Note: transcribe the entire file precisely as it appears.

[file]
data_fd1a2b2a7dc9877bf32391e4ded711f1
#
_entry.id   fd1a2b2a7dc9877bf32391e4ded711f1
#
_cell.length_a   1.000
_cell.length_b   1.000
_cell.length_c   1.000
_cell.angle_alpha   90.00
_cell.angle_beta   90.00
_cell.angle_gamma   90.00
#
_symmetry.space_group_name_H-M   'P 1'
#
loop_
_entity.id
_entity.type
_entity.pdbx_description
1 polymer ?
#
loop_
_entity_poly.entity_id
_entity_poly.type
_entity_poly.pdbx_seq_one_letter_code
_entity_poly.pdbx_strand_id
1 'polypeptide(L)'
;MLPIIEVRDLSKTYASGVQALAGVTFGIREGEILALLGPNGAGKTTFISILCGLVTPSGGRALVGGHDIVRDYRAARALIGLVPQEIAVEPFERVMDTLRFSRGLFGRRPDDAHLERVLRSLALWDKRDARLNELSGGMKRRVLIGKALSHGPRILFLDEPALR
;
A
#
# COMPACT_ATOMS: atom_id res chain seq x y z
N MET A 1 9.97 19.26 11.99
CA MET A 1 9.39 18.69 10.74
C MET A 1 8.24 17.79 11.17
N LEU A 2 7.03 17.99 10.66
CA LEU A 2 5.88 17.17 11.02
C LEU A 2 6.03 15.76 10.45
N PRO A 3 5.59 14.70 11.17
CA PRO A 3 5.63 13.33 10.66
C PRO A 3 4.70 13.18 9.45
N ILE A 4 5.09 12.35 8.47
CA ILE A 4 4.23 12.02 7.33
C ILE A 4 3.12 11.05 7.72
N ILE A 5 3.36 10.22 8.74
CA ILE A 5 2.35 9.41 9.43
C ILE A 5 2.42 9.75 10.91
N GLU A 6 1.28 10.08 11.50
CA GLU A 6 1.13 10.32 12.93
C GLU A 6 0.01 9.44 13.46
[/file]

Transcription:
data_fd1a2b2a7dc9877bf32391e4ded711f1
#
_entry.id   fd1a2b2a7dc9877bf32391e4ded711f1
#
_cell.length_a   1.000
_cell.length_b   1.000
_cell.length_c   1.000
_cell.angle_alpha   90.00
_cell.angle_beta   90.00
_cell.angle_gamma   90.00
#
_symmetry.space_group_name_H-M   'P 1'
#
loop_
_entity.id
_entity.type
_entity.pdbx_description
1 polymer ?
#
loop_
_entity_poly.entity_id
_entity_poly.type
_entity_poly.pdbx_seq_one_letter_code
_entity_poly.pdbx_strand_id
1 'polypeptide(L)'
;MLPIIEVRDLSKTYASGVQALAGVTFGIREGEILALLGPNGAGKTTFISILCGLVTPSGGRALVGGHDIVRDYRAARALIGLVPQEIAVEPFERVMDTLRFSRGLFGRRPDDAHLERVLRSLALWDKRDARLNELSGGMKRRVLIGKALSHGPRILFLDEPALR
;
A
#
# COMPACT_ATOMS: atom_id res chain seq x y z
N MET A 1 9.97 19.26 11.99
CA MET A 1 9.39 18.69 10.74
C MET A 1 8.24 17.79 11.17
N LEU A 2 7.03 17.99 10.66
CA LEU A 2 5.88 17.17 11.02
C LEU A 2 6.03 15.76 10.45
N PRO A 3 5.59 14.70 11.17
CA PRO A 3 5.63 13.33 10.66
C PRO A 3 4.70 13.18 9.45
N ILE A 4 5.09 12.35 8.47
CA ILE A 4 4.23 12.02 7.33
C ILE A 4 3.12 11.05 7.72
N ILE A 5 3.36 10.22 8.74
CA ILE A 5 2.35 9.41 9.43
C ILE A 5 2.42 9.75 10.91
N GLU A 6 1.28 10.08 11.50
CA GLU A 6 1.13 10.32 12.93
C GLU A 6 0.01 9.44 13.46